What a year 2017 was for social advertising and tracking. What stayed the same, what’s new, and what is on the horizon? Let’s get into it.
What Stayed the Same
UTM links are still crucial to understanding ad performance. We may never move beyond UTM tags, or any query parameter tracking for that matter. The reason is simple. No one company owns every component of the digital stack well enough to rely solely on it. Furthermore, no ad campaign is within a single medium or site, most of the time.
Google may own search ads and analytics, but it lacks a delivery vehicle like Facebook. Facebook may offer a strong ad product, but its analytics, search, and off-Facebook ads are still evolving. I wish there were a way to auto-generate UTM parameters for ads, platform, mediums, and devices. For now, the best way is still manually tracking it.
I wish there were a way to auto-generate UTM parameters for ads, platform, mediums, and devices. For now, the best way is still manually tracking it.
Lookalike audiences are invaluable tools on Facebook. A lot of businesses are still not using lookalike audiences because they don’t think they have enough data, or because they don’t know how to set them up. If you don’t have enough purchases in seven days, expand the window. Try 30 days, 60 days, or even 90 days. Add-to-carts also work well. Otherwise, try signups or website visitors. Think about lookalikes as a cascading funnel. You to build them out by driving traffic to the specific action. So be patient. A better audience will come in time.
Product feed ads are invaluable, too. I am amazed at how invaluable product feeds are to my ad campaigns, and not just for remarketing. Product feed ads have repeatedly proven that they work well as prospecting units, performing at a fantastic cost-per-acquisition, and often better than traditional prospecting heavyweights, such as link or video ads.
While each case is different, it’s worth a try for your business. If you’re on a hosted ecommerce platform, or if your products don’t change that often, it’s easy to create and connect a feed — the effort is minimal given the return. Add this to your must-try for 2018.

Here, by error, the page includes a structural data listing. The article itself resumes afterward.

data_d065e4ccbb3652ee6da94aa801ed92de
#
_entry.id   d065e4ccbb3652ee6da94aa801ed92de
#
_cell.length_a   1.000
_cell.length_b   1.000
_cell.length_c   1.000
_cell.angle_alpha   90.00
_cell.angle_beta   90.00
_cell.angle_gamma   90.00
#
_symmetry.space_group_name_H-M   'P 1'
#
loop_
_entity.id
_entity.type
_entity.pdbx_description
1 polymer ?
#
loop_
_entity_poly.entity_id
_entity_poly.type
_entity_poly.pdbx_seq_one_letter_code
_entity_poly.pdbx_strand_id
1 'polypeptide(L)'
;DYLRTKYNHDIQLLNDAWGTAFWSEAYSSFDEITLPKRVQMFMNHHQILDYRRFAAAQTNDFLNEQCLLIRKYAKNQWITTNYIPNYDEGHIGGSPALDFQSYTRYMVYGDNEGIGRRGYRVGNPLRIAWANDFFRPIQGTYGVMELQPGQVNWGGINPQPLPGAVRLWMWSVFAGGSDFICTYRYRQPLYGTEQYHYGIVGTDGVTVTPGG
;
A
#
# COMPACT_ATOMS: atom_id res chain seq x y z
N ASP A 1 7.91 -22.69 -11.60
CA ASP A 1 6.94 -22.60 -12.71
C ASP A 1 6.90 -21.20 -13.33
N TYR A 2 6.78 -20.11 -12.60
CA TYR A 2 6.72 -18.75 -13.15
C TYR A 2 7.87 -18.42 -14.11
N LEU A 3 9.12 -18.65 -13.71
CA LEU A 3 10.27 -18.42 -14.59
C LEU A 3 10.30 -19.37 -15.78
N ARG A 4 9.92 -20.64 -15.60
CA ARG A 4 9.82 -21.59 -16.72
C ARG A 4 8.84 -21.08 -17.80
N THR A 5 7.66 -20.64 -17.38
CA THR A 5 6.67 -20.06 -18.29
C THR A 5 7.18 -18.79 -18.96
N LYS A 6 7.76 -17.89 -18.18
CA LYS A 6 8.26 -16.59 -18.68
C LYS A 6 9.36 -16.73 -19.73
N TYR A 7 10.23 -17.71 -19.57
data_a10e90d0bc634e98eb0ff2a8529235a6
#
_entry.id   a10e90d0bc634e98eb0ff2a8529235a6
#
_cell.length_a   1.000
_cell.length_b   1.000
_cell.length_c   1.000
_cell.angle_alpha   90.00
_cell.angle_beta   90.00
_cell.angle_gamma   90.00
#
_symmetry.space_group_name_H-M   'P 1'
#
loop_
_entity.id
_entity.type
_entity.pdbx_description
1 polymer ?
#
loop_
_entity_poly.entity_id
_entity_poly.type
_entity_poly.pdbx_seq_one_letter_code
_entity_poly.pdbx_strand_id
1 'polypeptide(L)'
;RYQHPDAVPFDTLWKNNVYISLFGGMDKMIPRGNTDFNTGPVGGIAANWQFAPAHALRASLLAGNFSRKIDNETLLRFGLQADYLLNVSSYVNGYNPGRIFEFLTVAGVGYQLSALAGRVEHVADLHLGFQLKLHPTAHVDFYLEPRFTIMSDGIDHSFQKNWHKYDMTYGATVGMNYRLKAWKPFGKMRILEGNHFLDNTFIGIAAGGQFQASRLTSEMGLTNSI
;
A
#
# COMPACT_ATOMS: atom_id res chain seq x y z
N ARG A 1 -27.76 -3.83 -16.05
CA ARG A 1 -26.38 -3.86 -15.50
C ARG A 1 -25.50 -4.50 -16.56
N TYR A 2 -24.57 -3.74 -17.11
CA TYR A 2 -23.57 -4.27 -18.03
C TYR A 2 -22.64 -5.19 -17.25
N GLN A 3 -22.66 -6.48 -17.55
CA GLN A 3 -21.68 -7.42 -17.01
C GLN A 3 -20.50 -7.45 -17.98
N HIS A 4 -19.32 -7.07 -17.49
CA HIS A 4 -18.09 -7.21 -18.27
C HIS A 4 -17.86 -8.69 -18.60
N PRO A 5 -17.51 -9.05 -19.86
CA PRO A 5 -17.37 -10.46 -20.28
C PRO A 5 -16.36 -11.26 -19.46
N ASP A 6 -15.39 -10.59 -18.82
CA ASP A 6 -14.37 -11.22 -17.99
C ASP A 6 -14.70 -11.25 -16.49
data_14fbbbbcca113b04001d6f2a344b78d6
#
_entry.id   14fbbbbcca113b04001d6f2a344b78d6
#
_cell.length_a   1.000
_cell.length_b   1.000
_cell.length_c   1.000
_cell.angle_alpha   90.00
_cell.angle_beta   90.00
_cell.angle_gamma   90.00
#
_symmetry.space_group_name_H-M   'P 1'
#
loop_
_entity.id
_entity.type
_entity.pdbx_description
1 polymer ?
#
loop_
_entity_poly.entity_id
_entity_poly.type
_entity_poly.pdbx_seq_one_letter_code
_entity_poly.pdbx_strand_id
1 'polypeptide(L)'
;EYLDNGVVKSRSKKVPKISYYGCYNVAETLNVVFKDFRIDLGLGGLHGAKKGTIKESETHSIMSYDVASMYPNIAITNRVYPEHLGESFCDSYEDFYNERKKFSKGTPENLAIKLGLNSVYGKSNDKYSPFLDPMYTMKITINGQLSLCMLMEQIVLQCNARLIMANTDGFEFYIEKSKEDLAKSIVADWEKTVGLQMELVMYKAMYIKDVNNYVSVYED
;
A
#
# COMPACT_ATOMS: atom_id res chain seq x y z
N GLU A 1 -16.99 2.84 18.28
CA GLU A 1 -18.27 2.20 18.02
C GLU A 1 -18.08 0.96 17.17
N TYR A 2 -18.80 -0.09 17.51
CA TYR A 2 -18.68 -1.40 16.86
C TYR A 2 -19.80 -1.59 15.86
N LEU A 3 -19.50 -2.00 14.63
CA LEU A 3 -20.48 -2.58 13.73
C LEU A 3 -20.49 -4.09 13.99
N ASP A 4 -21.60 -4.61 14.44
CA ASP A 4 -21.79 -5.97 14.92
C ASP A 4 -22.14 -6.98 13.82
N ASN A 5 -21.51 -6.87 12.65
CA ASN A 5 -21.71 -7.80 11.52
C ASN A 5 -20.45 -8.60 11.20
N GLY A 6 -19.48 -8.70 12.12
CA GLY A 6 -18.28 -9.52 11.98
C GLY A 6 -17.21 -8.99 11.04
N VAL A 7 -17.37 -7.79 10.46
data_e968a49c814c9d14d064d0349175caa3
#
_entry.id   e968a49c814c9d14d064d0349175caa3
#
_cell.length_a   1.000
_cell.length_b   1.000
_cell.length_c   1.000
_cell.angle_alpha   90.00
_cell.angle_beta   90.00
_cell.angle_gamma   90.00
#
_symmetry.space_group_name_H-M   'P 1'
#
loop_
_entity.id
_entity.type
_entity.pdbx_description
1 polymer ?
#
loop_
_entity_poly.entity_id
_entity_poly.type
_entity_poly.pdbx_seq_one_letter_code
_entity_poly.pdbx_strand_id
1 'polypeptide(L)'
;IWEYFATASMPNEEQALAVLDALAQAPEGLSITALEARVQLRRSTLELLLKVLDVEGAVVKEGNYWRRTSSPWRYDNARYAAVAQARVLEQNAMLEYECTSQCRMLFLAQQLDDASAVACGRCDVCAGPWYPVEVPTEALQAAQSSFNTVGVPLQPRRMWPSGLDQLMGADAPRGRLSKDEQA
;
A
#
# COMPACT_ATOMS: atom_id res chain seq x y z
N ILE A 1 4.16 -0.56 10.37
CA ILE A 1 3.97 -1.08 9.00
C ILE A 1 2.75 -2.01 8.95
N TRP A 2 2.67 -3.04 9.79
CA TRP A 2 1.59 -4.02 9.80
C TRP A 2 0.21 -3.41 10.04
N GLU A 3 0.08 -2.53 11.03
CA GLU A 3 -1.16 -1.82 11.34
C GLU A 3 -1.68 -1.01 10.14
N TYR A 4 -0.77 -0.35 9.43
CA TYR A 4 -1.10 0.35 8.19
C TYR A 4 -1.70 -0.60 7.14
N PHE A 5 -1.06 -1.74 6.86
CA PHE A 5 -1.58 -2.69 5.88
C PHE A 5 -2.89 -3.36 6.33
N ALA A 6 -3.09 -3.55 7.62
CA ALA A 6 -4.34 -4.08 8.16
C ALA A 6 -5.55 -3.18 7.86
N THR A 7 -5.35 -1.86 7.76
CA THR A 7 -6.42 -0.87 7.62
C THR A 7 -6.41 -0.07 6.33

The ability to view all of your competitors’ ads on Facebook. This one is shocking. Facebook’s intention is to let users view all ads on a page so they can know if a post is an ad or organic. The potential for advertisers is huge. You can now see all the ads your competitors are running, or become inspired by the ads of brands you admire. This cures writers’ block, ups the competition, and is possibly the best ad improvement in a long time. This feature will roll out entirely by the end of 2018.
Twitter is becoming safer. Twitter has finally started to take a tougher stance on hate speech and aggressive behavior. I run many Twitter campaigns outside of lookalike and re-marketing. Still, it’s reassuring that Twitter is putting the right step forward to ensure my brand’s content won’t appear next to something that goes against my brand’s standards. (I’m looking at you, YouTube). The open question remains, however: What, exactly, is Twitter? That question could be confronted this year, as Twitter increasingly answers to Wall Street.
…it’s reassuring that Twitter is putting the right step forward to ensure my brand’s content won’t appear next to something that goes against my brand’s standards.
Pinterest capabilities are coming, slowly. It’s becoming easier for smaller brands to advertise on Pinterest. The features are still lightweight. Don’t expect to scale your brand’s spend here, yet. But with a greater emphasis on the pixel, as well as more targeting and delivery options, Pinterest is shaping up to be a valuable tool for brands that rely heavily on Pinterest organically, or visual content in general. Expect big things from Pinterest this year and in 2019.
What’s on the Horizon
More on-platform insights. While I opened the “what stayed the same” section with the observation that no one digital company is doing everything well enough to own the market, it’s not for lack of trying. Look at Facebook — specifically, the ads manager. There’s now a comprehensive web analytics solution for your site, all using the pixel. This feature didn’t come with much fanfare. And Facebook is still working out the bugs. But it is a step in the direction of giving deeper insight into which ads perform, and why.
Simplified tracking. Notwithstanding the dominance of UTM links, better and easier tracking is coming. So is automated tracking. The rise of tracking templates and a greater use of ad-friendly variables are allowing marketers to create plug-and-play equations that automatically fill in the necessary information. Unfortunately, these are still platform-specific. But as more advertisers need to prove the return-on-investment of their ads, simplified and automatic tracking will become a must-have.
More mobile products. We live in a mobile world. The era of releasing on desktop first is over. Increasingly, Facebook’s ad products work only on mobile. Instagram is a mobile product that was brought to the desktop. The same will be true for other ad products that are launched, if they do well on mobile, they’ll come to the desktop. If your company isn’t mobile-optimized, it needs to get there.
We live in a mobile world. The era of releasing on desktop first is over.
A Good State
In short, the state of social advertising and tracking is good, overall. Going forward, stick to best practices, experiment frequently, and be mobile. Not every business has the ability to vet every new ad feature or product. And that’s okay. Don’t fret.
Speaking of fretting, I’m worried I missed something. Would you change this list? Let me know in the comments.